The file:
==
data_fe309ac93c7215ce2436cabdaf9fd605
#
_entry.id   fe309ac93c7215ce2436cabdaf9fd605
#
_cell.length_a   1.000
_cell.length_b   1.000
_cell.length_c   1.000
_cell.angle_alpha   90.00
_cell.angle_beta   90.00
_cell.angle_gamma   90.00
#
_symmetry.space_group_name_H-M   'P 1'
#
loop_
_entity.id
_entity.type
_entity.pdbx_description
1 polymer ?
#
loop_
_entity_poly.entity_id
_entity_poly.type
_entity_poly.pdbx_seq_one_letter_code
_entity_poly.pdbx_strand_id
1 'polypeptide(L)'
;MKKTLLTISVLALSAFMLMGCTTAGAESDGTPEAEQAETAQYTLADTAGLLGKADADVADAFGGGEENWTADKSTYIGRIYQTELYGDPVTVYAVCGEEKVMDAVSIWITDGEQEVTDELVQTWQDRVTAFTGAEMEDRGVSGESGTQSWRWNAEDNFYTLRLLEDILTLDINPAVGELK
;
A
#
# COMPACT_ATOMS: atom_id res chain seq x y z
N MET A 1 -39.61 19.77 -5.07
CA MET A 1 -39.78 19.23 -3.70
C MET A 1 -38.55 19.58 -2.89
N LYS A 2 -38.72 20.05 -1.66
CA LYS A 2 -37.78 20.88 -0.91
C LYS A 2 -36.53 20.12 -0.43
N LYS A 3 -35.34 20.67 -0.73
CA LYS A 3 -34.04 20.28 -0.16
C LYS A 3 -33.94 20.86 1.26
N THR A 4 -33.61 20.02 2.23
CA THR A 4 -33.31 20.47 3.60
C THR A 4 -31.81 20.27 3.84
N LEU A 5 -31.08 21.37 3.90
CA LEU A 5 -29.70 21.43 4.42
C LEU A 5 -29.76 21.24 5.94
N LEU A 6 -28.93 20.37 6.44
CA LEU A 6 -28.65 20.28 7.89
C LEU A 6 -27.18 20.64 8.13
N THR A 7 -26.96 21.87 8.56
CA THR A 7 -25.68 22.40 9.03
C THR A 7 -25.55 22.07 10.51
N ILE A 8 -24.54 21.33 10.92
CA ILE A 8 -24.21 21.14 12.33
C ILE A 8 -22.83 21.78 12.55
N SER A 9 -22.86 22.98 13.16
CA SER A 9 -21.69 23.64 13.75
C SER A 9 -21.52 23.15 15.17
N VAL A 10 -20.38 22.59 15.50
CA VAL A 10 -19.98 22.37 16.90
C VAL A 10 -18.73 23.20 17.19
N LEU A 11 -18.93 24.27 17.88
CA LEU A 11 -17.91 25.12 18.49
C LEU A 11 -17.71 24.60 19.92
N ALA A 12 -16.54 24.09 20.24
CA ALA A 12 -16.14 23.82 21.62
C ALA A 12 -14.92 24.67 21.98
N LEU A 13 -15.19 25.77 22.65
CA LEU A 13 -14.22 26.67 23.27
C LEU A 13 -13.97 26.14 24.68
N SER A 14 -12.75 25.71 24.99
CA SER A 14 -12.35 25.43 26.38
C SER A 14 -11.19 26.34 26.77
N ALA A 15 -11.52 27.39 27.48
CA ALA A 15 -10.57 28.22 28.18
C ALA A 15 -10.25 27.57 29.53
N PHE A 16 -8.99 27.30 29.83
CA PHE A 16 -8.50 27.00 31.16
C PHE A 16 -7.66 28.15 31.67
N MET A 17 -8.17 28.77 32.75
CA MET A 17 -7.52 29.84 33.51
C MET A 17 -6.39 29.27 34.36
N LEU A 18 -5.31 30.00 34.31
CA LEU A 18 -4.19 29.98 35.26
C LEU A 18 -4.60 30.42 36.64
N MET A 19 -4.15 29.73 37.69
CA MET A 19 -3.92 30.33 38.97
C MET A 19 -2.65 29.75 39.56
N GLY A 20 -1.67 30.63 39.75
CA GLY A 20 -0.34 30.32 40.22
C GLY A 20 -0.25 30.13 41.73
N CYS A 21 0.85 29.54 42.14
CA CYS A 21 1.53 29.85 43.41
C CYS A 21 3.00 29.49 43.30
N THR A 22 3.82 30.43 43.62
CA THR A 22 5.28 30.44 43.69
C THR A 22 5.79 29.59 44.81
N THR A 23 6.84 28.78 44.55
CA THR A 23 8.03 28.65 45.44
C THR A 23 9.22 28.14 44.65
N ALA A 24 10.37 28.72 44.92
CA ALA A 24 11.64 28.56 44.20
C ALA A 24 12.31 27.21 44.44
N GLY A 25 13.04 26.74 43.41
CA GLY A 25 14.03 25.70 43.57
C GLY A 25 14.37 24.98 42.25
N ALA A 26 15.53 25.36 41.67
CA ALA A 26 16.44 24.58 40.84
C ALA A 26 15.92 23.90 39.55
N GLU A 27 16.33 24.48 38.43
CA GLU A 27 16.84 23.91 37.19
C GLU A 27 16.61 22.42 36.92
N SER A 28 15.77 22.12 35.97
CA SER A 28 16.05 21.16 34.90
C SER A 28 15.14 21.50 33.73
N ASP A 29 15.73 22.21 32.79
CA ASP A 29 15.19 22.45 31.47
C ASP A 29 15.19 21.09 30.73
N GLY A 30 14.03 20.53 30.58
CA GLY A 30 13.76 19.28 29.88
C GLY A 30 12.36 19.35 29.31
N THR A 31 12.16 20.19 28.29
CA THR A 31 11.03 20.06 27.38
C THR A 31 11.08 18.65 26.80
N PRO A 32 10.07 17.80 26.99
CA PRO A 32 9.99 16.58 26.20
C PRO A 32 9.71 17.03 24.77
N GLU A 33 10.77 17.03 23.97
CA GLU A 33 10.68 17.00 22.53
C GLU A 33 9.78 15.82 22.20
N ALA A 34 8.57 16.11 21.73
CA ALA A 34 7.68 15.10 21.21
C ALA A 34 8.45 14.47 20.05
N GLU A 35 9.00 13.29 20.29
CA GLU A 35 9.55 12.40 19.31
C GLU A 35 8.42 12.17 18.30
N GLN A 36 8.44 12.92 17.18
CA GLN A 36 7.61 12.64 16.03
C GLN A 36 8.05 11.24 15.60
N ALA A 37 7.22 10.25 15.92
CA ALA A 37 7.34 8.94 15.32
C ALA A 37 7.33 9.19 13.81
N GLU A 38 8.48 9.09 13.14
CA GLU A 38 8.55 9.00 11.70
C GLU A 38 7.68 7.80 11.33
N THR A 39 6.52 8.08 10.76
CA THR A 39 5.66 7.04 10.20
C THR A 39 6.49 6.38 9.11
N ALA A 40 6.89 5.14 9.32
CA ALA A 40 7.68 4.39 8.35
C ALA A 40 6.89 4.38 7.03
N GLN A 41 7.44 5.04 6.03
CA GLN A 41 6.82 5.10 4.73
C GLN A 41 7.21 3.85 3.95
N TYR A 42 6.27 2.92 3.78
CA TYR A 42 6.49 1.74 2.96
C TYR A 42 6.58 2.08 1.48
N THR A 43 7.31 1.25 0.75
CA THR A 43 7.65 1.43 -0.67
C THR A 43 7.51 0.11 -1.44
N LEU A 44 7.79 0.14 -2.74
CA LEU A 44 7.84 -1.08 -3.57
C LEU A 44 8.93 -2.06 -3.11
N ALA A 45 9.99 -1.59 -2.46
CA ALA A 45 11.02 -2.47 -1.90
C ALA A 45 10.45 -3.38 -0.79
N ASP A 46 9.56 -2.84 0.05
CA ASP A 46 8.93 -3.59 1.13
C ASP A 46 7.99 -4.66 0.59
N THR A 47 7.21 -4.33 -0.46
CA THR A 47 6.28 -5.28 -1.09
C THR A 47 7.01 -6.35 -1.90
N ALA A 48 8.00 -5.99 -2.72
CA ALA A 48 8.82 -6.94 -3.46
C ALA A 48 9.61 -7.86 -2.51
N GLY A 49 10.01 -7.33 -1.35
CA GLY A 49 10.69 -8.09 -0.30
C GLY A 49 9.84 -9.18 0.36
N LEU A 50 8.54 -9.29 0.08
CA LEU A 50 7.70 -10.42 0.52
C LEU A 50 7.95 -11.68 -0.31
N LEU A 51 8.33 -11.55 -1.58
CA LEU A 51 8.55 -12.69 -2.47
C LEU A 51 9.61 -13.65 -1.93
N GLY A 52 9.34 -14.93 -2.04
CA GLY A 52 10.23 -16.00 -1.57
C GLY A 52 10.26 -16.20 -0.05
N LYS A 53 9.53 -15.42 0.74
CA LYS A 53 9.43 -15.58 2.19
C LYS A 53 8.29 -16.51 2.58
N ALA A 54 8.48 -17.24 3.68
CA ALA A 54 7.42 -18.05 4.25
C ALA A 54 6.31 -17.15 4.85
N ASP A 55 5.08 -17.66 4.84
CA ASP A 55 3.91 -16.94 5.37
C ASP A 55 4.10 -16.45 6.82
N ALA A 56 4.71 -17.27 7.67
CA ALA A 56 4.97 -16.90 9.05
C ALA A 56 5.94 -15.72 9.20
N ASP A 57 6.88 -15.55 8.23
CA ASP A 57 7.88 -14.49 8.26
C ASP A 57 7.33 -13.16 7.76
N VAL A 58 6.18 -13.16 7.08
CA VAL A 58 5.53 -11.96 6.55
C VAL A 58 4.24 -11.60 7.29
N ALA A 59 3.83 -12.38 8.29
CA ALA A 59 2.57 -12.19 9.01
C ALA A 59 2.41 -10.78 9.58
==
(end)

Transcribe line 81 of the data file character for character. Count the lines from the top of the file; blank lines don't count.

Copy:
C MET A 17 -6.39 29.27 34.36